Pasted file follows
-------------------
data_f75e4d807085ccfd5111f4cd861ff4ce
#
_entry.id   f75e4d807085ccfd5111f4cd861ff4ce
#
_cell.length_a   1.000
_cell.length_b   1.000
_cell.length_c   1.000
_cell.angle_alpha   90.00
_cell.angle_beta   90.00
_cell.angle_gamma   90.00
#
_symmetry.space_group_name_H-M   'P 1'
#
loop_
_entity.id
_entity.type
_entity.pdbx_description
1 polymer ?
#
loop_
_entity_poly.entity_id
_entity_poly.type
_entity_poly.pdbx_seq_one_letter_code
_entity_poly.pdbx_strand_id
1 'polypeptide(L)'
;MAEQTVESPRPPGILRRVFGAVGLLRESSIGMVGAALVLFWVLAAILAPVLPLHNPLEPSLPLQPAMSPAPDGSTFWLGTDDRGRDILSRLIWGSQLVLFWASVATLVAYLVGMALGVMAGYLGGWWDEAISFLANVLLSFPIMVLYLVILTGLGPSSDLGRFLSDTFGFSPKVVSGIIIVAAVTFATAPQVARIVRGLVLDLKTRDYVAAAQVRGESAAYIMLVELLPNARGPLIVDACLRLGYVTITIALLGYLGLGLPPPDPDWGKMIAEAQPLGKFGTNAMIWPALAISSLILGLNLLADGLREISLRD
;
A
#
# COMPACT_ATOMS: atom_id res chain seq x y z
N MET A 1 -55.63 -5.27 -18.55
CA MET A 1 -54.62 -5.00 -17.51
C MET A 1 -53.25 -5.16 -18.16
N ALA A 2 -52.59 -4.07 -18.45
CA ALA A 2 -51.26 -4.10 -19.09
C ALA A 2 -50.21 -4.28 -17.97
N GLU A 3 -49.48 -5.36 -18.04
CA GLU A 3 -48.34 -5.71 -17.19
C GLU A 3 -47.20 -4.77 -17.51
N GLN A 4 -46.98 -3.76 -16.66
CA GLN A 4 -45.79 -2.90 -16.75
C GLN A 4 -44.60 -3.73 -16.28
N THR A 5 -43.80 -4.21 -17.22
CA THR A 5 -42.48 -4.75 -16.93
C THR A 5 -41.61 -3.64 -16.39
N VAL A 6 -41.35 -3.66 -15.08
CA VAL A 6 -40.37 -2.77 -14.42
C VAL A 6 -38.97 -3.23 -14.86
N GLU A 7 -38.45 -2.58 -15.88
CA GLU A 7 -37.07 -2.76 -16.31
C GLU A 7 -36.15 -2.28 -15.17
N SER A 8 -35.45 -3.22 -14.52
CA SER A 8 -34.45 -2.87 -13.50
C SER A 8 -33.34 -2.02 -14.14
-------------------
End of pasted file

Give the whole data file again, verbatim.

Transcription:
data_f75e4d807085ccfd5111f4cd861ff4ce
#
_entry.id   f75e4d807085ccfd5111f4cd861ff4ce
#
_cell.length_a   1.000
_cell.length_b   1.000
_cell.length_c   1.000
_cell.angle_alpha   90.00
_cell.angle_beta   90.00
_cell.angle_gamma   90.00
#
_symmetry.space_group_name_H-M   'P 1'
#
loop_
_entity.id
_entity.type
_entity.pdbx_description
1 polymer ?
#
loop_
_entity_poly.entity_id
_entity_poly.type
_entity_poly.pdbx_seq_one_letter_code
_entity_poly.pdbx_strand_id
1 'polypeptide(L)'
;MAEQTVESPRPPGILRRVFGAVGLLRESSIGMVGAALVLFWVLAAILAPVLPLHNPLEPSLPLQPAMSPAPDGSTFWLGTDDRGRDILSRLIWGSQLVLFWASVATLVAYLVGMALGVMAGYLGGWWDEAISFLANVLLSFPIMVLYLVILTGLGPSSDLGRFLSDTFGFSPKVVSGIIIVAAVTFATAPQVARIVRGLVLDLKTRDYVAAAQVRGESAAYIMLVELLPNARGPLIVDACLRLGYVTITIALLGYLGLGLPPPDPDWGKMIAEAQPLGKFGTNAMIWPALAISSLILGLNLLADGLREISLRD
;
A
#
# COMPACT_ATOMS: atom_id res chain seq x y z
N MET A 1 -55.63 -5.27 -18.55
CA MET A 1 -54.62 -5.00 -17.51
C MET A 1 -53.25 -5.16 -18.16
N ALA A 2 -52.59 -4.07 -18.45
CA ALA A 2 -51.26 -4.10 -19.09
C ALA A 2 -50.21 -4.28 -17.97
N GLU A 3 -49.48 -5.36 -18.04
CA GLU A 3 -48.34 -5.71 -17.19
C GLU A 3 -47.20 -4.77 -17.51
N GLN A 4 -46.98 -3.76 -16.66
CA GLN A 4 -45.79 -2.90 -16.75
C GLN A 4 -44.60 -3.73 -16.28
N THR A 5 -43.80 -4.21 -17.22
CA THR A 5 -42.48 -4.75 -16.93
C THR A 5 -41.61 -3.64 -16.39
N VAL A 6 -41.35 -3.66 -15.08
CA VAL A 6 -40.37 -2.77 -14.42
C VAL A 6 -38.97 -3.23 -14.86
N GLU A 7 -38.45 -2.58 -15.88
CA GLU A 7 -37.07 -2.76 -16.31
C GLU A 7 -36.15 -2.28 -15.17
N SER A 8 -35.45 -3.22 -14.52
CA SER A 8 -34.45 -2.87 -13.50
C SER A 8 -33.34 -2.02 -14.14